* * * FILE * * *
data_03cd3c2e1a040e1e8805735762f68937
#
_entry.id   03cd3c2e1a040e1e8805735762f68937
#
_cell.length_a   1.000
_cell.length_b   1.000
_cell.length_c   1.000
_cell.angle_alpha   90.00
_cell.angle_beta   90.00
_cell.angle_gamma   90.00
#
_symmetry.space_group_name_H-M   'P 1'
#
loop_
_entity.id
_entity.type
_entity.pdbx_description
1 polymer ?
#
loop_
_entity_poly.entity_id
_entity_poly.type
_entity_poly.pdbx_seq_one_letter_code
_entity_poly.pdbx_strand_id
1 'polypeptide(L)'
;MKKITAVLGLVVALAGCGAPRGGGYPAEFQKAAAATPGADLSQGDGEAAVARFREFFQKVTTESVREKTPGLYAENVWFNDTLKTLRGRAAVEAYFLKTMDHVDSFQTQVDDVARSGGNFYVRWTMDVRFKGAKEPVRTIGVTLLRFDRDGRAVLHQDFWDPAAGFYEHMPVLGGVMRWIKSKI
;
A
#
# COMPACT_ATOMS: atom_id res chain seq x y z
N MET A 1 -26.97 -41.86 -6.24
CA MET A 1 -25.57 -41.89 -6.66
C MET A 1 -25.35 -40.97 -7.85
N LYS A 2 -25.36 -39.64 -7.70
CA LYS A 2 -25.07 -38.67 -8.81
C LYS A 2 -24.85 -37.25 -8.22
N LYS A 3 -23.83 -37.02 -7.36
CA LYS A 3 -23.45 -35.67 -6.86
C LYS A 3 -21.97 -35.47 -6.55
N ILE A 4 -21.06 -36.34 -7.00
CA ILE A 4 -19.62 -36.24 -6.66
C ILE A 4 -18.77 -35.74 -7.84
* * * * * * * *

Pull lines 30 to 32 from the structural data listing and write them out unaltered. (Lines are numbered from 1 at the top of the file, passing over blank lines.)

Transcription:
# COMPACT_ATOMS: atom_id res chain seq x y z
N MET A 1 -26.97 -41.86 -6.24
CA MET A 1 -25.57 -41.89 -6.66